A Shore Thing in Maine
|Step Towards the Lighthouse: Maine's Pemaquid Point (PhotoDisc)|
On Maine's southern coast, the sweeping beaches and honky-tonk shops look like most tourist destinations on the Atlantic seaboard. Then you reach Cape Elizabeth, just south of Portland, and the sand is replaced by jagged cliffs roughened by the endless battering of surf and wind. This is the Maine coast that has lured fishermen, shipbuilders, and artists to its shores for centuries, and the beginning of your weeklong vacation through Maine. Starting in Portland, you'll hug the rugged shores as you ramble along Route 1 on your way to the Northeast's lone national park, Acadia.
Days One and Two: Portland to Orr's Island (40 Miles)
Left the tent in your garage? No worries. L.L. Bean's mammoth store is located in Freeport, a mere 20-minute drive from Portland. The store, open 365 days a year, 24 hours a day, sells almost any gear and clothing you would possibly need to enjoy Maine's great outdoors.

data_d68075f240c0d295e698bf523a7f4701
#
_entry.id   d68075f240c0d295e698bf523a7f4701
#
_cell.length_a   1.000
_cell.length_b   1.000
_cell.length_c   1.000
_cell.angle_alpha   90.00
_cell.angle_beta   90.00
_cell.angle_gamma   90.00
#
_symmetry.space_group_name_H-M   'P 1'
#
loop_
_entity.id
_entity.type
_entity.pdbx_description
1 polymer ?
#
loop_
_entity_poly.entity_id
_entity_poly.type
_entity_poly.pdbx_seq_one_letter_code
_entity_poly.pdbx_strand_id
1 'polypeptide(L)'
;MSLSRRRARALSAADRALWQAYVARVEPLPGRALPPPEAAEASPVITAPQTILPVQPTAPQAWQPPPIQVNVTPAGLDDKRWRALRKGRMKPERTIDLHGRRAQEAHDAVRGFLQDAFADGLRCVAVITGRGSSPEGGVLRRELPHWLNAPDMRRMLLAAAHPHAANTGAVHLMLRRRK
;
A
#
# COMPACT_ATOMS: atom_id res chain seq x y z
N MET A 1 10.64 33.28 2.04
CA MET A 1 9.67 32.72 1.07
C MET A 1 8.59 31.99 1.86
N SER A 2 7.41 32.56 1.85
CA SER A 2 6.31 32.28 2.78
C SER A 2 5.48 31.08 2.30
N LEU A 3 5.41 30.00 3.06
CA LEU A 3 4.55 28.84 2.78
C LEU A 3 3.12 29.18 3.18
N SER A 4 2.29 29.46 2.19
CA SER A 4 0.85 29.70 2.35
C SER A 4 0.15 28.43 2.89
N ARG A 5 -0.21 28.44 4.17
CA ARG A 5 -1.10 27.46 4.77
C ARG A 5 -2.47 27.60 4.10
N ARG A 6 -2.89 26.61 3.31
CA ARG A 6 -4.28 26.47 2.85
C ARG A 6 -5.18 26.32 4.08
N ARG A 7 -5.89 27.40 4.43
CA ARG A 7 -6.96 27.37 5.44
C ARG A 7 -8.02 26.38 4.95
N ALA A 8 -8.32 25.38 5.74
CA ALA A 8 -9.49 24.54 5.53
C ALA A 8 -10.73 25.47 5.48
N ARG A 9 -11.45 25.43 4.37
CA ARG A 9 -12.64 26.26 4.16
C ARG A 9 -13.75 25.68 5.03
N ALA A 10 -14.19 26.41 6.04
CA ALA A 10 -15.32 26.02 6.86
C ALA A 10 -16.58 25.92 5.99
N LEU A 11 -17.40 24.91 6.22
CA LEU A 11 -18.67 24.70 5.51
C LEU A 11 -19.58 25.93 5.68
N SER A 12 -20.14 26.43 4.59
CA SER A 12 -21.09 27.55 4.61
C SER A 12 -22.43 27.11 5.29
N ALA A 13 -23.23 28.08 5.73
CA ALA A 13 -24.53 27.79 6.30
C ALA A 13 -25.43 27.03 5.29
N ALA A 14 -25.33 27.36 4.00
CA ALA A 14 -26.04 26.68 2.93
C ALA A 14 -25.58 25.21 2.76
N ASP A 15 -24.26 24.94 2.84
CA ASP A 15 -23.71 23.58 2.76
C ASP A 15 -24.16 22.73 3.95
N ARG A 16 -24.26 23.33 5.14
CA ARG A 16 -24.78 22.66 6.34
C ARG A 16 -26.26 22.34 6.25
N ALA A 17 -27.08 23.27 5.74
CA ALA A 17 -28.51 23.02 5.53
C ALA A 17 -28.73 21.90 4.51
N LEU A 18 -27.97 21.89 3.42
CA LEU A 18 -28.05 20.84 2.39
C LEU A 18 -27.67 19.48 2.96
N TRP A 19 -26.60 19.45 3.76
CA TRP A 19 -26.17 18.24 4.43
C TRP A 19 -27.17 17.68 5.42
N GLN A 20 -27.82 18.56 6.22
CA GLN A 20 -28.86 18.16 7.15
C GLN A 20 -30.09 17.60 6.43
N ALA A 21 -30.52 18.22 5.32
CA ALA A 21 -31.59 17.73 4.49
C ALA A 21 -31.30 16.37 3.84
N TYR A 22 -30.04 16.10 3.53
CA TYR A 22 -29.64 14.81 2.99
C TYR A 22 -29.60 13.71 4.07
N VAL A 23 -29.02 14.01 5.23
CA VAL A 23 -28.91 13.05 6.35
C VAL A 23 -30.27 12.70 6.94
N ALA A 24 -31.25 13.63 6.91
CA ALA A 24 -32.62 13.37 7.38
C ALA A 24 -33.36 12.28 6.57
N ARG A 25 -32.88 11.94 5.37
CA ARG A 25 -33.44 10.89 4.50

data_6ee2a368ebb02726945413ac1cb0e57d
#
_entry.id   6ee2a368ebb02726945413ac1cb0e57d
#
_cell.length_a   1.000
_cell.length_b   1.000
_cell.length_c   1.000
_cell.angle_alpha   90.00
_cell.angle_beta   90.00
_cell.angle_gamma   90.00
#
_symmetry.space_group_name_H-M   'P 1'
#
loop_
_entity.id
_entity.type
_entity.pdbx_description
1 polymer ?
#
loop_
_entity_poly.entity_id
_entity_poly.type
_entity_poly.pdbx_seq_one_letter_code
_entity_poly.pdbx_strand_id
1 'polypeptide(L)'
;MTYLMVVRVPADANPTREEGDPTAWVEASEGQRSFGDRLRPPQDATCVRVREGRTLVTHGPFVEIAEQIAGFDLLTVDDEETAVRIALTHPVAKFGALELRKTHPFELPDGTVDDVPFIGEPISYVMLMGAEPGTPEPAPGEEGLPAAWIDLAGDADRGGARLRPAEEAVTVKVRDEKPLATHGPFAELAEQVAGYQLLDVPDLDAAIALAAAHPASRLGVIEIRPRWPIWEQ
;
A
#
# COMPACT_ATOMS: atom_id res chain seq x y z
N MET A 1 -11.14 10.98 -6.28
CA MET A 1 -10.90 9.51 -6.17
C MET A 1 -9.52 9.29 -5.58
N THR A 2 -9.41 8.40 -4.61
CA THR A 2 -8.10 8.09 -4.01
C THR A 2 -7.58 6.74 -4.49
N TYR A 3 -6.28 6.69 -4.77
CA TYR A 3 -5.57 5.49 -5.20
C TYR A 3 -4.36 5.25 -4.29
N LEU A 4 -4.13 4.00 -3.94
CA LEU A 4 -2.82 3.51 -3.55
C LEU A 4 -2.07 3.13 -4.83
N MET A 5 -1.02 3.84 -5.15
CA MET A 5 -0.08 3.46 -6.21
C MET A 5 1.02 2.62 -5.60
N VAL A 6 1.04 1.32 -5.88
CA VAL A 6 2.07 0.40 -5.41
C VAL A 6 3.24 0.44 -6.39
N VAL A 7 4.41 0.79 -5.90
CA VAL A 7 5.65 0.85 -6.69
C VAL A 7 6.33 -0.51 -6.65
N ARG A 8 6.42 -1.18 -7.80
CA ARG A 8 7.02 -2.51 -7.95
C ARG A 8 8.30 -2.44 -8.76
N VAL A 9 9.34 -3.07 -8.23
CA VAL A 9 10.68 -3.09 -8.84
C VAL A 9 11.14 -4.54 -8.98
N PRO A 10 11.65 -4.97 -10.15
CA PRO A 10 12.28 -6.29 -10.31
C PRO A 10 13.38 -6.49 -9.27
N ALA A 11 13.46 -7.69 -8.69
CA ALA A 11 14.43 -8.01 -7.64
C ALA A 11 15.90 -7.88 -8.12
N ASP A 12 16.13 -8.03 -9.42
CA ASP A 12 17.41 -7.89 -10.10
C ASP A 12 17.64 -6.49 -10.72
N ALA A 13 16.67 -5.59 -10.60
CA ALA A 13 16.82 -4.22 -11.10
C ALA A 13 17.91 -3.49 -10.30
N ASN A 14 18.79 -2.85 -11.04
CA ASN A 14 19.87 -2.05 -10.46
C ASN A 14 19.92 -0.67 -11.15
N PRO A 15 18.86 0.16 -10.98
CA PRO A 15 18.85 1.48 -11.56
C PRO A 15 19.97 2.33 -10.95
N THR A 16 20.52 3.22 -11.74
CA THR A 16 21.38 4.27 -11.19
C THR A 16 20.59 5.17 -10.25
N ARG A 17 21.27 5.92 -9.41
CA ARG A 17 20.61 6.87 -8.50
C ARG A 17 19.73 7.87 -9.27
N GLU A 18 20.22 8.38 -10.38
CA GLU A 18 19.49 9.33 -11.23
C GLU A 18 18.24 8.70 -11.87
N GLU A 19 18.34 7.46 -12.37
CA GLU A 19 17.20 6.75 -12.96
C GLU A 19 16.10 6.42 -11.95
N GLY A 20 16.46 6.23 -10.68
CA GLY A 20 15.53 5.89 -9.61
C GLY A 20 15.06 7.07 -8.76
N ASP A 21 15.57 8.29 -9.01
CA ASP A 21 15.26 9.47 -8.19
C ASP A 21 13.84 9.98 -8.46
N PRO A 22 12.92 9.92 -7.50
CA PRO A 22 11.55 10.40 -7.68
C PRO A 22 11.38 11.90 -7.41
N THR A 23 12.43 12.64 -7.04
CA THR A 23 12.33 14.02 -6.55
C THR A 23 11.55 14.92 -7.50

North of Freeport, fingers of land extend into the Atlantic from Route 1, creating sheltered coves for canoers and sea kayakers and long stretches of deserted shoreline for the camper. The 70 tent and RV sites at Orr's Island Campground (207.833.5595) overlook Harpswell Sound. Many of the sites sit high above the water on a rocky bluff. Swim, fish for stripers, hike, or rent a canoe for a solo exploration on the water (just keep that coastline in sight). Down the road is one of the finest sea-kayaking outfitters in New England, H2Outfitters (800.20.KAYAK; www.htoutfitters). Co-owner and self-appointed "Director of Fun" Jeff Cooper teaches the sport and offers day and overnight jaunts. For dinner, have your lobster, steamers, and chowder on the deck of Cook's Lobster House (207.833.2818; www.cookslobster.com) in nearby Bailey Island.
Details mentioned in this article were accurate at the time of publication